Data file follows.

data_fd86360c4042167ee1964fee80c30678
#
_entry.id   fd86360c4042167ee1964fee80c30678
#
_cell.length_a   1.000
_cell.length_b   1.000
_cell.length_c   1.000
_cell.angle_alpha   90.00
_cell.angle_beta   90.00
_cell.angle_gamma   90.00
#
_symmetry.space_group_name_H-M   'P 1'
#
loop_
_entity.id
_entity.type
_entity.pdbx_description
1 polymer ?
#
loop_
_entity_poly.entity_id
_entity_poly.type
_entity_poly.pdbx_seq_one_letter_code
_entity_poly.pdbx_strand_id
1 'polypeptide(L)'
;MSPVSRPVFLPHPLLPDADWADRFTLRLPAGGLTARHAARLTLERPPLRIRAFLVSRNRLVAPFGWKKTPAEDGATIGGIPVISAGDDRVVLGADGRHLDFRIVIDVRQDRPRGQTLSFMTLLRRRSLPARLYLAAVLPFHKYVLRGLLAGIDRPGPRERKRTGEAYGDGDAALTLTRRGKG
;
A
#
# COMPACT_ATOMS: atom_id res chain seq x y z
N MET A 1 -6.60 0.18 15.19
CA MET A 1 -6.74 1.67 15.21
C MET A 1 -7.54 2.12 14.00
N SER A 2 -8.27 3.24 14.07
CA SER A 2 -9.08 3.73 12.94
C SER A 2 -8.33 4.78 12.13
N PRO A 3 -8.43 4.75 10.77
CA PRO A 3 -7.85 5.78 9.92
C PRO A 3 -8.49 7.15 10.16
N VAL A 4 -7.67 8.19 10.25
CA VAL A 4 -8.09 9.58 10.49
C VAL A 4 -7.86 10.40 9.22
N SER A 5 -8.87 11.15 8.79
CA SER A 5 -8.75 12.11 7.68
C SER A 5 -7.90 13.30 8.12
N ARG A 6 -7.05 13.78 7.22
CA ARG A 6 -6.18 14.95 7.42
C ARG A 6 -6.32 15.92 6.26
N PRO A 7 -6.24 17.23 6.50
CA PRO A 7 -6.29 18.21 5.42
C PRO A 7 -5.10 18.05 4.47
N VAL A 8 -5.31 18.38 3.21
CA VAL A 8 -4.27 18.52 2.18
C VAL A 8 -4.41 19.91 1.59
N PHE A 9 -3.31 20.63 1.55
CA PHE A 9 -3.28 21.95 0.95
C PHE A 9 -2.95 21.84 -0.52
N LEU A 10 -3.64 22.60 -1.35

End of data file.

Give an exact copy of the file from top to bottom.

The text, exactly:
data_fd86360c4042167ee1964fee80c30678
#
_entry.id   fd86360c4042167ee1964fee80c30678
#
_cell.length_a   1.000
_cell.length_b   1.000
_cell.length_c   1.000
_cell.angle_alpha   90.00
_cell.angle_beta   90.00
_cell.angle_gamma   90.00
#
_symmetry.space_group_name_H-M   'P 1'
#
loop_
_entity.id
_entity.type
_entity.pdbx_description
1 polymer ?
#
loop_
_entity_poly.entity_id
_entity_poly.type
_entity_poly.pdbx_seq_one_letter_code
_entity_poly.pdbx_strand_id
1 'polypeptide(L)'
;MSPVSRPVFLPHPLLPDADWADRFTLRLPAGGLTARHAARLTLERPPLRIRAFLVSRNRLVAPFGWKKTPAEDGATIGGIPVISAGDDRVVLGADGRHLDFRIVIDVRQDRPRGQTLSFMTLLRRRSLPARLYLAAVLPFHKYVLRGLLAGIDRPGPRERKRTGEAYGDGDAALTLTRRGKG
;
A
#
# COMPACT_ATOMS: atom_id res chain seq x y z
N MET A 1 -6.60 0.18 15.19
CA MET A 1 -6.74 1.67 15.21
C MET A 1 -7.54 2.12 14.00
N SER A 2 -8.27 3.24 14.07
CA SER A 2 -9.08 3.73 12.94
C SER A 2 -8.33 4.78 12.13
N PRO A 3 -8.43 4.75 10.77
CA PRO A 3 -7.85 5.78 9.92
C PRO A 3 -8.49 7.15 10.16
N VAL A 4 -7.67 8.19 10.25
CA VAL A 4 -8.09 9.58 10.49
C VAL A 4 -7.86 10.40 9.22
N SER A 5 -8.87 11.15 8.79
CA SER A 5 -8.75 12.11 7.68
C SER A 5 -7.90 13.30 8.12
N ARG A 6 -7.05 13.78 7.22
CA ARG A 6 -6.18 14.95 7.42
C ARG A 6 -6.32 15.92 6.26
N PRO A 7 -6.24 17.23 6.50
CA PRO A 7 -6.29 18.21 5.42
C PRO A 7 -5.10 18.05 4.47
N VAL A 8 -5.31 18.38 3.21
CA VAL A 8 -4.27 18.52 2.18
C VAL A 8 -4.41 19.91 1.59
N PHE A 9 -3.31 20.63 1.55
CA PHE A 9 -3.28 21.95 0.95
C PHE A 9 -2.95 21.84 -0.52
N LEU A 10 -3.64 22.60 -1.35